Success in Afghanistan remains possible. As tragic and regrettable as they are, recent “green-on-blue” attacks against U.S. forces do not signify the failure of U.S.-Afghan partnership efforts or the enmity of the Afghan National Security Forces (ANSF) and Afghan people. Incidents spectacular enough to grab headlines in an overheated election year have badly distorted our understanding of what actually has happened on the ground in Afghanistan this fighting season.
The most important developments this year have been the failure of a determined Taliban effort to regain key terrain that they had lost, and the displacement of continuing violence away from populated areas and toward remote locations. Add to that the resiliency of the Afghan Local Police in key villages under determined Taliban attack, and the emergence of new anti-Taliban movements in former Taliban strongholds. The war is far from won, but a path to victory remains evident and viable if we have the will to pursue it.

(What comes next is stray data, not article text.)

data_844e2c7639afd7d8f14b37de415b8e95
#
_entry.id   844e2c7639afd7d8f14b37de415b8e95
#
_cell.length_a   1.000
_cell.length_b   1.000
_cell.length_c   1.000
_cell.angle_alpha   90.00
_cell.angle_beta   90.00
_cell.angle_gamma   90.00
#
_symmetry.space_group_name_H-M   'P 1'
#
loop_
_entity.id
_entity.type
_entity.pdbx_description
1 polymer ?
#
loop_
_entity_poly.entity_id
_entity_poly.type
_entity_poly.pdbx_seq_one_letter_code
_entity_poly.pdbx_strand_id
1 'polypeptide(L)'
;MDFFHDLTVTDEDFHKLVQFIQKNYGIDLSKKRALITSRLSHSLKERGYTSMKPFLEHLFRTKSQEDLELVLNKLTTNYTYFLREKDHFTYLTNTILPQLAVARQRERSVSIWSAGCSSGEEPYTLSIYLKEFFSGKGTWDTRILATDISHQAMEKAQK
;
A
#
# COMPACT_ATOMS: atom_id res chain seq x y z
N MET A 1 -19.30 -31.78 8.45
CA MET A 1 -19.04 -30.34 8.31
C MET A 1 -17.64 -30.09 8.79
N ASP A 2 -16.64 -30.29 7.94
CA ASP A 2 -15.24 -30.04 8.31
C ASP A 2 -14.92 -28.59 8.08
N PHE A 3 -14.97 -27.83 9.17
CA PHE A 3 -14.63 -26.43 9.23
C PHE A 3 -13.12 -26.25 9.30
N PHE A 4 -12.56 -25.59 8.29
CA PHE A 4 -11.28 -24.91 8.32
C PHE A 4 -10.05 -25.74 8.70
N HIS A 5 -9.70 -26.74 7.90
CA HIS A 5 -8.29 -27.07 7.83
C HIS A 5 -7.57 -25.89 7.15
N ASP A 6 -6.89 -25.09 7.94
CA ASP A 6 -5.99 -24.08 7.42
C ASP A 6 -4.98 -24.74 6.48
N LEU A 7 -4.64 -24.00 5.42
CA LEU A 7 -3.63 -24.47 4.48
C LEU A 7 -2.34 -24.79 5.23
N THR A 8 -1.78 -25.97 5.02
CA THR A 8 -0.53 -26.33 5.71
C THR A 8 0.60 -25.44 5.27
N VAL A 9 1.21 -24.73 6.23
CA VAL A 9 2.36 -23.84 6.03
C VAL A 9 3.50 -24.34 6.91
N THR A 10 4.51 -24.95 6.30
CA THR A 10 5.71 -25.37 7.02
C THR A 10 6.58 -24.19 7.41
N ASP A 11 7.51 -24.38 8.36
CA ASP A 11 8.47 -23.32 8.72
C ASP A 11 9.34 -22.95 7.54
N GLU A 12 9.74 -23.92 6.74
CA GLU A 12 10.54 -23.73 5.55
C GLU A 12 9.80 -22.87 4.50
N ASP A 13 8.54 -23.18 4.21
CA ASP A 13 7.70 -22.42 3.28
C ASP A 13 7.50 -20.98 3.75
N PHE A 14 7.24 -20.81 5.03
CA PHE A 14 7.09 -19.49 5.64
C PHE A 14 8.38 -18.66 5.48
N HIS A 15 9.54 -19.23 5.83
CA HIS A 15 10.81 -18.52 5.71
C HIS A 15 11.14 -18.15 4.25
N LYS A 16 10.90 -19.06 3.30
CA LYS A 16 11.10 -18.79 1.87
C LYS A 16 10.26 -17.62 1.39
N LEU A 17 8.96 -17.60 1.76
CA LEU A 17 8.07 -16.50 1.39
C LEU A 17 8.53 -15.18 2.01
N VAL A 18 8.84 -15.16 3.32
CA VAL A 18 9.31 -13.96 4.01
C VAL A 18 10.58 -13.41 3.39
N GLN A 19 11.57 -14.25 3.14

In December 2009, the Taliban controlled all of the approaches to Kandahar and were gaining control of the city itself. They controlled most of Helmand province with a fortified and uncontested command node in the town of Marjah. There was virtually no ANSF presence in Helmand, and the Afghan forces in Kandahar were ineffective if not disloyal. The NATO International Security Assistance Force had only a small presence in Kandahar. Local Afghans generally either tolerated or actively supported the Taliban. Ahmed Wali Karzai, President Hamid Karzai’s half-brother, widely accused of corruption, monopolized power in the area in a way that marginalized and alienated large segments of the population. In nearly every way, we were on the road to defeat.